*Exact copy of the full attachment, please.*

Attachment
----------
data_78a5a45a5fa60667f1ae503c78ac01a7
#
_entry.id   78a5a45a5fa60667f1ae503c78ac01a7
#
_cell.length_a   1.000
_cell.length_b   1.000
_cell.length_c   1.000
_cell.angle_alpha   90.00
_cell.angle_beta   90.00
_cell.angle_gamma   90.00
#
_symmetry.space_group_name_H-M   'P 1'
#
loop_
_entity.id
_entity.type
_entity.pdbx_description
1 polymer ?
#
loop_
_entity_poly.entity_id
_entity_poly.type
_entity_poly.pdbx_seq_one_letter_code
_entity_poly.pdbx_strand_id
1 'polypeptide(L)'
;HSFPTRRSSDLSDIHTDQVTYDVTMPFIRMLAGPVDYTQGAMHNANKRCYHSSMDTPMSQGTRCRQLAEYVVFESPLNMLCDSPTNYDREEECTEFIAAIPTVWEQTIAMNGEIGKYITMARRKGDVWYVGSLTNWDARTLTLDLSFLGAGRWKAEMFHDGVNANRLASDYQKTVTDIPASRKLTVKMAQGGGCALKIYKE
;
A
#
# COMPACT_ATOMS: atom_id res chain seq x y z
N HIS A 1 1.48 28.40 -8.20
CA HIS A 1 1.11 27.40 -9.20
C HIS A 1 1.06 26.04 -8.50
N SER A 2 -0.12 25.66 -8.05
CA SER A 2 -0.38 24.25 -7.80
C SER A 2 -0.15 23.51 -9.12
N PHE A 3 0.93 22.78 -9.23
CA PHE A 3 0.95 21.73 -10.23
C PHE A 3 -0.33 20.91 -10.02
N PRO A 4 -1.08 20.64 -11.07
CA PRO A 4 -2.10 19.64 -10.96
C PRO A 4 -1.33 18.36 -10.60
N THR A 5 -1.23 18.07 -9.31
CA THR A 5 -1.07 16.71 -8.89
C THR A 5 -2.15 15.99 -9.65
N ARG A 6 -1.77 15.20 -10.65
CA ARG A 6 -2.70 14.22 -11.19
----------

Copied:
data_78a5a45a5fa60667f1ae503c78ac01a7
#
_entry.id   78a5a45a5fa60667f1ae503c78ac01a7
#
_cell.length_a   1.000
_cell.length_b   1.000
_cell.length_c   1.000
_cell.angle_alpha   90.00
_cell.angle_beta   90.00
_cell.angle_gamma   90.00
#
_symmetry.space_group_name_H-M   'P 1'
#
loop_
_entity.id
_entity.type
_entity.pdbx_description
1 polymer ?
#
loop_
_entity_poly.entity_id
_entity_poly.type
_entity_poly.pdbx_seq_one_letter_code
_entity_poly.pdbx_strand_id
1 'polypeptide(L)'
;HSFPTRRSSDLSDIHTDQVTYDVTMPFIRMLAGPVDYTQGAMHNANKRCYHSSMDTPMSQGTRCRQLAEYVVFESPLNMLCDSPTNYDREEECTEFIAAIPTVWEQTIAMNGEIGKYITMARRKGDVWYVGSLTNWDARTLTLDLSFLGAGRWKAEMFHDGVNANRLASDYQKTVTDIPASRKLTVKMAQGGGCALKIYKE
;
A
#
# COMPACT_ATOMS: atom_id res chain seq x y z
N HIS A 1 1.48 28.40 -8.20
CA HIS A 1 1.11 27.40 -9.20
C HIS A 1 1.06 26.04 -8.50
N SER A 2 -0.12 25.66 -8.05
CA SER A 2 -0.38 24.25 -7.80
C SER A 2 -0.15 23.51 -9.12
N PHE A 3 0.93 22.78 -9.23
CA PHE A 3 0.95 21.73 -10.23
C PHE A 3 -0.33 20.91 -10.02
N PRO A 4 -1.08 20.64 -11.07
CA PRO A 4 -2.10 19.64 -10.96
C PRO A 4 -1.33 18.36 -10.60
N THR A 5 -1.23 18.07 -9.31
CA THR A 5 -1.07 16.71 -8.89
C THR A 5 -2.15 15.99 -9.65
N ARG A 6 -1.77 15.20 -10.65
CA ARG A 6 -2.70 14.22 -11.19